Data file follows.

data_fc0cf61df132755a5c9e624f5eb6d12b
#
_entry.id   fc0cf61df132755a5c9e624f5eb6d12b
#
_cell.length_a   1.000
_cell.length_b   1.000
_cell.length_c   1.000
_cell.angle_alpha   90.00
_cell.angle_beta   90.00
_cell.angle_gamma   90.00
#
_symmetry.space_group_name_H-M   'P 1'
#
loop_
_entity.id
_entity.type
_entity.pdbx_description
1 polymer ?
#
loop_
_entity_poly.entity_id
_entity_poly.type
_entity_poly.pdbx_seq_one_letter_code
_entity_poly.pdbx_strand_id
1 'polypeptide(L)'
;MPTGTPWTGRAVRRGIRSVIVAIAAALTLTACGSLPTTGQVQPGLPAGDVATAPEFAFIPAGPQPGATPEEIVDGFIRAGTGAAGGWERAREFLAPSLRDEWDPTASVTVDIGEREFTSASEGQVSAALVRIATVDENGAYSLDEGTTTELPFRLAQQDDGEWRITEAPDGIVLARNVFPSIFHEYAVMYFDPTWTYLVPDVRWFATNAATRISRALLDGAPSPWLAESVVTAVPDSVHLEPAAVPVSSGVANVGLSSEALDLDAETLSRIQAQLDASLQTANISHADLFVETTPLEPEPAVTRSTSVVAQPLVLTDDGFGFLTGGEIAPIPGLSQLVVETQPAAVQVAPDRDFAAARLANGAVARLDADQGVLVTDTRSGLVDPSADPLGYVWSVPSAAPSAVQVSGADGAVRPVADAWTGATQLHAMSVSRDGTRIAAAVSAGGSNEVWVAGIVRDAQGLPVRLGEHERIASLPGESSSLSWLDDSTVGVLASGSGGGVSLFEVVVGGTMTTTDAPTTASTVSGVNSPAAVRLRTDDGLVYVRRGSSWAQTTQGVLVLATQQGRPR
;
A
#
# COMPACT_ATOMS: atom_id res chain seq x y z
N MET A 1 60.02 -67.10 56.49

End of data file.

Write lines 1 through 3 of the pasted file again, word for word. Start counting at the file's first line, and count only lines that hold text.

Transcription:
data_fc0cf61df132755a5c9e624f5eb6d12b
#
_entry.id   fc0cf61df132755a5c9e624f5eb6d12b